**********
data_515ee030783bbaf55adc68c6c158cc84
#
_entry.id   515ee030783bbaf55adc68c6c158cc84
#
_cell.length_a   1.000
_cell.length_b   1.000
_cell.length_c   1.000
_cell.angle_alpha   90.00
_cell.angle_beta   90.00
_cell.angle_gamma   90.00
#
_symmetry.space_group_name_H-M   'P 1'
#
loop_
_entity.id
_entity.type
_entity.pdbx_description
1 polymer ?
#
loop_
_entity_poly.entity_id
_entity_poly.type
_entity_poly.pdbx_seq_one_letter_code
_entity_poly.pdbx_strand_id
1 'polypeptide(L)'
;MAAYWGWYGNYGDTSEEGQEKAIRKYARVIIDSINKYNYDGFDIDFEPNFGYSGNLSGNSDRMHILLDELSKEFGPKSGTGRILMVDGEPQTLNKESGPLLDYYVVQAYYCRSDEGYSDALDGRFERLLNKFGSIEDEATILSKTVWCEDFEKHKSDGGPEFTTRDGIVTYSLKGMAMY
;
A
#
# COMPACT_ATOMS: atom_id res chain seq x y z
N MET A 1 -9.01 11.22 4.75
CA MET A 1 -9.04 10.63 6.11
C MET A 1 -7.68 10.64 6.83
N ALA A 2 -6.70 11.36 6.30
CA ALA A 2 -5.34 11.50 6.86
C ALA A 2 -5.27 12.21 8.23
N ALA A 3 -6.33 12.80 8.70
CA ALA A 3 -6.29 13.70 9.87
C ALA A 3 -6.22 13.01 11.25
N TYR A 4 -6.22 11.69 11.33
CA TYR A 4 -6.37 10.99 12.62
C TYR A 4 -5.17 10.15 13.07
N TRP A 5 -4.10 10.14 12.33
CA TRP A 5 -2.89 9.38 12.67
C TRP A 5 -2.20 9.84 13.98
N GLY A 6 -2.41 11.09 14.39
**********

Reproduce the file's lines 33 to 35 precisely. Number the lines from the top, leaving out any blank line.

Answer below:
C MET A 1 -7.68 10.64 6.83
N ALA A 2 -6.70 11.36 6.30
CA ALA A 2 -5.34 11.50 6.86